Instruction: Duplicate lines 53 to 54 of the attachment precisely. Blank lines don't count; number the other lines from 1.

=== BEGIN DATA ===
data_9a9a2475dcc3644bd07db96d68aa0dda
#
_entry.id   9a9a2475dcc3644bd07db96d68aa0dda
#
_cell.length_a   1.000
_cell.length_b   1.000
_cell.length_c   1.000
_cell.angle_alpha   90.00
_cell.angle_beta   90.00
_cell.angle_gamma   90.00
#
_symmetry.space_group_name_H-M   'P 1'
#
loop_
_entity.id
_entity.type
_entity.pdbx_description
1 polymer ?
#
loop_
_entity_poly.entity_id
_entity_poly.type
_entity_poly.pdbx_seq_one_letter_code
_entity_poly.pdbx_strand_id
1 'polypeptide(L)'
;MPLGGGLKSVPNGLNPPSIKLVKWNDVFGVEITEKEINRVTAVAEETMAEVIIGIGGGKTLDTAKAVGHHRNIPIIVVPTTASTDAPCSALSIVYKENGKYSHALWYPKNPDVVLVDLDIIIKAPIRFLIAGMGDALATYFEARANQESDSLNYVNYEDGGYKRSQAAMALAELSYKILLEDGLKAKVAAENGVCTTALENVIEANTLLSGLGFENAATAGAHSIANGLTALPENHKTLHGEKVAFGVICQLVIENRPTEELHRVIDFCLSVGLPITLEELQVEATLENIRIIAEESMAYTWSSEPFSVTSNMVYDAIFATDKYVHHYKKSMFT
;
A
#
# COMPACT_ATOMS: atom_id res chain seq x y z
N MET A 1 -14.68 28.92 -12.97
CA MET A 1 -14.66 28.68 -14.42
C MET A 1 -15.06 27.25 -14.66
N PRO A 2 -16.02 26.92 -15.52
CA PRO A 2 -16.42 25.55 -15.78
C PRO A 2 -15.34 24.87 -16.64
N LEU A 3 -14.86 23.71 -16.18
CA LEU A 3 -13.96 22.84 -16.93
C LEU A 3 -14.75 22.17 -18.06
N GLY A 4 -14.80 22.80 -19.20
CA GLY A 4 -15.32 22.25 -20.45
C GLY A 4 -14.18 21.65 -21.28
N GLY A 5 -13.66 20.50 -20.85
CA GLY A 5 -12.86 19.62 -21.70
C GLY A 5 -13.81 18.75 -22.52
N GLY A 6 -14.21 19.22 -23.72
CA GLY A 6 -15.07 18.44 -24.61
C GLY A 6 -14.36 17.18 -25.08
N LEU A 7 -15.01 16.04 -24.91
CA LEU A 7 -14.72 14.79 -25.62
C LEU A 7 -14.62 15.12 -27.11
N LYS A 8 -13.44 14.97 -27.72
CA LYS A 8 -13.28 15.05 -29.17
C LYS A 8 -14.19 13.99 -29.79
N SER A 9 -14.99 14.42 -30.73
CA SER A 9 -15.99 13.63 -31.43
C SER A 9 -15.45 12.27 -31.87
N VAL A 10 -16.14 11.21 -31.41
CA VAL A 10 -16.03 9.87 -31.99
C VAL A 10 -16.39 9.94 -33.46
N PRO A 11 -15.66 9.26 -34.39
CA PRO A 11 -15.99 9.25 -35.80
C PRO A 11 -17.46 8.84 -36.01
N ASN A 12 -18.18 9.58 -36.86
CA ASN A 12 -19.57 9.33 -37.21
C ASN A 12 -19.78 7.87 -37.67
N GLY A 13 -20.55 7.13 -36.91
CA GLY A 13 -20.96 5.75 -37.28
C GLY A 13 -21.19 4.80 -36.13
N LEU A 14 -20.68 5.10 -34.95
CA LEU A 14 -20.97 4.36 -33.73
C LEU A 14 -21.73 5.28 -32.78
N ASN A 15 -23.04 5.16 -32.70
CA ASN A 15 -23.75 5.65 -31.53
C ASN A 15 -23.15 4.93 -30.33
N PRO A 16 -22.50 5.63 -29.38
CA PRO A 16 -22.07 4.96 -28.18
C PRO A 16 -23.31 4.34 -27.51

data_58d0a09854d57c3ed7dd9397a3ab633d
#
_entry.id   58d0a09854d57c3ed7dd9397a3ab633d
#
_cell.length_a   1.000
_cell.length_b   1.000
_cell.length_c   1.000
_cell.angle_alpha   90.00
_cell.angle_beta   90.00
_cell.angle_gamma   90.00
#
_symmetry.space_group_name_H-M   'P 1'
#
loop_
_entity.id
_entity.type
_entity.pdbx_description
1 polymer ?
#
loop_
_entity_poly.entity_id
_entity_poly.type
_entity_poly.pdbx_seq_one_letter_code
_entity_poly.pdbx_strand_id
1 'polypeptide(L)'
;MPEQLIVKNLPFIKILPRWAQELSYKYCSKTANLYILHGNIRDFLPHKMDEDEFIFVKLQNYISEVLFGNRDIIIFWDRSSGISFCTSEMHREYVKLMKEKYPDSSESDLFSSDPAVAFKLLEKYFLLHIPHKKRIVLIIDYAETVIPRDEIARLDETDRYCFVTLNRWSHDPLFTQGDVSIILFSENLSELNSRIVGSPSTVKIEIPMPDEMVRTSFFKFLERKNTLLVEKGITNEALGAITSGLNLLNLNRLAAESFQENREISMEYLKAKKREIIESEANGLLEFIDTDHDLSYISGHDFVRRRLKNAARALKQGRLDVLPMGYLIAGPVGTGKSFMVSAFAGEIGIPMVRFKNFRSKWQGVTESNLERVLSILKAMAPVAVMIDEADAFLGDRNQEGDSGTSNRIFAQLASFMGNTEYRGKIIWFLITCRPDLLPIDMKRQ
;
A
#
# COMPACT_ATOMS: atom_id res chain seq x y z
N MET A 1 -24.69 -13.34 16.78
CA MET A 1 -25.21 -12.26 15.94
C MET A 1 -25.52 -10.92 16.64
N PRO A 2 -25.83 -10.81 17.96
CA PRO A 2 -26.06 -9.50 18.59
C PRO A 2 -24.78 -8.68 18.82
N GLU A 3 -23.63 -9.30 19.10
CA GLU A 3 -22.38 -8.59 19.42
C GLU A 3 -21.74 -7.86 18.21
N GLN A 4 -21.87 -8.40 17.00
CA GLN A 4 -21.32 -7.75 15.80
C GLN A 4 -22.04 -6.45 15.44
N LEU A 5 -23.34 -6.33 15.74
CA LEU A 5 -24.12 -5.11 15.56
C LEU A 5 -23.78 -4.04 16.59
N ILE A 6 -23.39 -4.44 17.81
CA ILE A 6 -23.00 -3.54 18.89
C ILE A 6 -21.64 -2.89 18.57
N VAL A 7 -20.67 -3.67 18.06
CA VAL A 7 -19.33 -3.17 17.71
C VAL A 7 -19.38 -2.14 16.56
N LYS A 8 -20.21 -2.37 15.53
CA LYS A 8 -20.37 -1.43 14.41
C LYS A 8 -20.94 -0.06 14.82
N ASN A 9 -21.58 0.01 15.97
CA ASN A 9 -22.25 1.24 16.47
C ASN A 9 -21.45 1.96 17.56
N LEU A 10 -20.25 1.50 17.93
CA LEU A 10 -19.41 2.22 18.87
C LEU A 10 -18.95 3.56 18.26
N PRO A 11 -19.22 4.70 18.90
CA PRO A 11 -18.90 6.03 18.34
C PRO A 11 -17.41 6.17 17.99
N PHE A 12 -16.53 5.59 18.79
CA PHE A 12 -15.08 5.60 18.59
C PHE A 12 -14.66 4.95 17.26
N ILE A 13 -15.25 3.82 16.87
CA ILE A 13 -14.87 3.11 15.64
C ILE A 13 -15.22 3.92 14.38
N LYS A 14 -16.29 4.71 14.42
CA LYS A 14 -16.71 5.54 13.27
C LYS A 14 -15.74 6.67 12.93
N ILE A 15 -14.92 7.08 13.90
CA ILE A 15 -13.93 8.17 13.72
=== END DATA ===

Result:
CA LYS A 8 -13.28 15.05 -29.17
C LYS A 8 -14.19 13.99 -29.79